to grave and pass over me. Teach your cozies
to avoid me while I creep and eat. Soon I will grow a brand new
body and become king of the sky, rising through air on brilliant wings.
- Buffy Silverman

How much do I love "cozies" as a noun?!

From Violet I received a photo-illustrated poem-book! She titled it "Artistry," and it's a collection of images and words that show the everyday art found in her hometown (Langley). Perhaps my favorite spread features benches and a mural of a door opening to a flight of stairs.

Here are the words that accompany:

Artistry opens a door
that isn't there
and lures us to sit 
and visit in the sun

- Violet Nesdoly

Let's sit in the sun together, shall we?

Iphigene sent me (all the way from the Phillipines) a gorgeous original painting and poem inspired by my 2017 One Little Word "Abundance."

Let Us

Let us do this -
Open arms running across fields
Stumbling through rocks
Picking ourselves up
with laughter echoing
through our chests

Let us walk through crowds
Stand in line
waiting for an adventure
of a good meal and time
to watch people

Let us do this -
Jump into the newness
of unchartered waters
falling and learning
opening ourselves
to possibility

Discovering to live our
poems, letting words
grow, bear fruit
in our every day,
in abundance

- Iphigene Daradar
Here's to open arms and bearing fruit! 

Thank you, poets, for shining your sweet light on my summer. xo

p.s. obligatory eclipse-watching photo:
courtesy of my eclipse buddy Paul

Tuesday, August 22, 2017

The Poetry of Food

Recently I passed by this Bible verse on a church sign:

All ate and were filled.
Matthew 15:37

And then I was at an art show and saw this:

Every table is an altar.

Both remind of my 2017 One Little Word "Abundance," and to be grateful, and that even the most mundane moments are an opportunity to celebrate -- and create -- beauty.

And that reminds me of this book: 

Eat this Poem: A Literary Feast of Recipes Inspired by Poetry by Nicole Gulotta. Be sure to click the link to visit Nicole's blog by the same name, where she posts beautiful poetic thoughts and pictures of the food she's cooking. Poems and dishes that go with them... that's a feast I can get behind! (Obviously... I did write FRESH DELICIOUS. Ha!)
Click here for Fresh Delicious-inspired poems by students!

Do you have a favorite food poem? Please share in comments!

Friday, August 18, 2017

Poem for Monday's Eclipse

Hello and Happy Poetry Friday! Be sure to visit Kay at A Journey Through the Pages for Roundup.

Like so many, I've got the eclipse on my mind!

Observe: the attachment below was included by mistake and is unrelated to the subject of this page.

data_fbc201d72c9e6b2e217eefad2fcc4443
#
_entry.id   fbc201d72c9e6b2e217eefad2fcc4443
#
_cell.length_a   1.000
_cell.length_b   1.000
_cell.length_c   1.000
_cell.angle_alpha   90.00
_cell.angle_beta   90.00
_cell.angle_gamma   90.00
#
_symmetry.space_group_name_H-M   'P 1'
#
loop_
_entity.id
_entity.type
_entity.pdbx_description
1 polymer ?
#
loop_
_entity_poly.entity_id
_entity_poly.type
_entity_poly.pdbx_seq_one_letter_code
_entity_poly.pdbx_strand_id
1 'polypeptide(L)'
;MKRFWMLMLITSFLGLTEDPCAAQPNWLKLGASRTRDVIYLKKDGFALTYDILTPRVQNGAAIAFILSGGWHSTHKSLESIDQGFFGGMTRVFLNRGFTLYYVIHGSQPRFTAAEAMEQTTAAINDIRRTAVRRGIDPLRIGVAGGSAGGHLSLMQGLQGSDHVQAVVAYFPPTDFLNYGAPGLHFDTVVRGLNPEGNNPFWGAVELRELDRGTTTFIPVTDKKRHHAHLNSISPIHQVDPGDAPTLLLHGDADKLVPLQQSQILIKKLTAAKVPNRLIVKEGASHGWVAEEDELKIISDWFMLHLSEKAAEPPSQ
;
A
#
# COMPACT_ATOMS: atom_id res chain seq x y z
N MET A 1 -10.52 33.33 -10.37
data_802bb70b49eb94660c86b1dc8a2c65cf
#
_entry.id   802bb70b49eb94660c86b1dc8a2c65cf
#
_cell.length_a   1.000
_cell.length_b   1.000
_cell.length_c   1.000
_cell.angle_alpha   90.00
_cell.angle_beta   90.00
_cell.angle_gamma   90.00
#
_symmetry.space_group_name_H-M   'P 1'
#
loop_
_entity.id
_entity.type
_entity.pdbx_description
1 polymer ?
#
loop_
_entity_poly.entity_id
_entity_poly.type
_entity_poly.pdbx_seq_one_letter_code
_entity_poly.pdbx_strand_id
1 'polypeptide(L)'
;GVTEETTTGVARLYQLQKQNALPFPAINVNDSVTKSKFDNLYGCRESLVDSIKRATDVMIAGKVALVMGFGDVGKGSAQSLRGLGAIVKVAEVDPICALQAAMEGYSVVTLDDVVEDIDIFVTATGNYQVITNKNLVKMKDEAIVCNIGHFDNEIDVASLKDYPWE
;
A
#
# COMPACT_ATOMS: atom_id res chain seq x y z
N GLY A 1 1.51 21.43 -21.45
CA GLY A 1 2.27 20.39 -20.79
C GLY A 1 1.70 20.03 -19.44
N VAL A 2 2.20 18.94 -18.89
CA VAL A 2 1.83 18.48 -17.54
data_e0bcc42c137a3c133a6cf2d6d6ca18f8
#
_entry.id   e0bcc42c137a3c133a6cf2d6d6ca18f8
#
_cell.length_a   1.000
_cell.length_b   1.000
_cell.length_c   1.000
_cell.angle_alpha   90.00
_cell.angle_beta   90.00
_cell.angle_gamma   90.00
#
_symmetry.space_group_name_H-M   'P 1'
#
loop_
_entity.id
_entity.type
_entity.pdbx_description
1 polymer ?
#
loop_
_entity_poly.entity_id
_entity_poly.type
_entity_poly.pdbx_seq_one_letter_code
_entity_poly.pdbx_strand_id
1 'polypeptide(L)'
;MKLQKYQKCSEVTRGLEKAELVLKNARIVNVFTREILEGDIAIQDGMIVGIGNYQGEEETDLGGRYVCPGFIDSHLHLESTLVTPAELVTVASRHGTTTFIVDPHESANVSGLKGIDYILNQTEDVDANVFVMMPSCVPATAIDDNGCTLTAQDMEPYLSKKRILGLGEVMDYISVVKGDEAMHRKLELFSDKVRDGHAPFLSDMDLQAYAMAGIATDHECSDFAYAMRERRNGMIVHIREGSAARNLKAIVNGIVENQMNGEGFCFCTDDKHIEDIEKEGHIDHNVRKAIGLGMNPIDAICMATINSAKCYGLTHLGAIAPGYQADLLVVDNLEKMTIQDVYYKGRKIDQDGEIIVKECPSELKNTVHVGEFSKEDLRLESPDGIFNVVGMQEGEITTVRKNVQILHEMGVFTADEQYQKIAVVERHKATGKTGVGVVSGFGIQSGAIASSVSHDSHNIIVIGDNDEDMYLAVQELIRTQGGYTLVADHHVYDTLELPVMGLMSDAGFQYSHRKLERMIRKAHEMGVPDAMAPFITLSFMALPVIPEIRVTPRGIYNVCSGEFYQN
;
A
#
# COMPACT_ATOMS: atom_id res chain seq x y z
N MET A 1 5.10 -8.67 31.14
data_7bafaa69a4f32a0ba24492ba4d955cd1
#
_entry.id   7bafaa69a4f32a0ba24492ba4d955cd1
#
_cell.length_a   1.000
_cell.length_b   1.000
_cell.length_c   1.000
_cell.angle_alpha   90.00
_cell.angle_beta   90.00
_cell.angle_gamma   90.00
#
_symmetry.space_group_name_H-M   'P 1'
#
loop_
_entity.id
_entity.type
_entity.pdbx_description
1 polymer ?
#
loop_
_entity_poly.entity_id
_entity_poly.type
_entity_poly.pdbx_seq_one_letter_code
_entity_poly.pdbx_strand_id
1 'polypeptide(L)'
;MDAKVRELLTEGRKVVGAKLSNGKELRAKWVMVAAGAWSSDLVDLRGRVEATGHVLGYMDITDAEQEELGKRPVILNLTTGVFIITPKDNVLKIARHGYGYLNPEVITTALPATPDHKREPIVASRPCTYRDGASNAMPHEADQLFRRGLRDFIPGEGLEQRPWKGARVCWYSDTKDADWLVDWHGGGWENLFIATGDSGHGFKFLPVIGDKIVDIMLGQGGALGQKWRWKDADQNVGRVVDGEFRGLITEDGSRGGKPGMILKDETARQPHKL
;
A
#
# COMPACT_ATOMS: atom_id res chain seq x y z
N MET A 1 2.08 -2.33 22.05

In Frank Close's recent LA Times article about the eclipse he opens with this question: "What is the most beautiful natural phenomenon you have ever seen?"

So many things pop up for me: red sun sinking into the Mediterranean, blue sky through the giants of Muir Woods, Pacific Ocean through the keyhole at Sunny Jim's Cave in La Jolla, California, the granite walls from the floor of Yosemite Valley, Crater Lake, coral reef beneath Little Cayman... and so many I've yet to see for myself, like the northern lights and Antarctica's blue-green 'bergs...

So it is with joy and yes, those special viewing glasses (!) that I greet Monday's big event. We are not in a prime viewing area here in Birmingham, but 94% is not too shabby.

I do have this memory of seeing an eclipse when I was in high school, but turns out this was not a TOTAL eclipse. Here's more information about the history of eclipses visible in the U.S. On a related note, I also have vivid memories of my brother playing on piano the opening of the song "Total Eclipse of the Heart" again and again and again...

Now that's poetry. :) It seems natural phenomena often inspires we poets. So today my Poetry Friday offering is a wee eclipse poem. Is it a haiku? I am always reluctant to issue this label when I am not sure I have actually met the requirements... anyway, it's short!


interloper moon
pirates blazing day-kiss
Earth's face darkens

- Irene Latham

Happy viewing! And happy weekend. xo

Wednesday, August 16, 2017

The Poetry of Architecture (and the Architecture of Poetry)

Speaking of architecture...
(outside the High Museum)
At our recent visit to the High Museum in Atlanta -- my last post was about the Ashley Bryan exhibit -- I got waylaid in the gift shop in part due to some beautiful books about architecture. I love thinking about the art of spaces -- lines and shapes and function. And I was struck how much architecture is like poetry. Here are some quotes from a book called THE ARCHITECT SAYS: Quotes, Quips and Words of Wisdom by Laura S. Dushkes: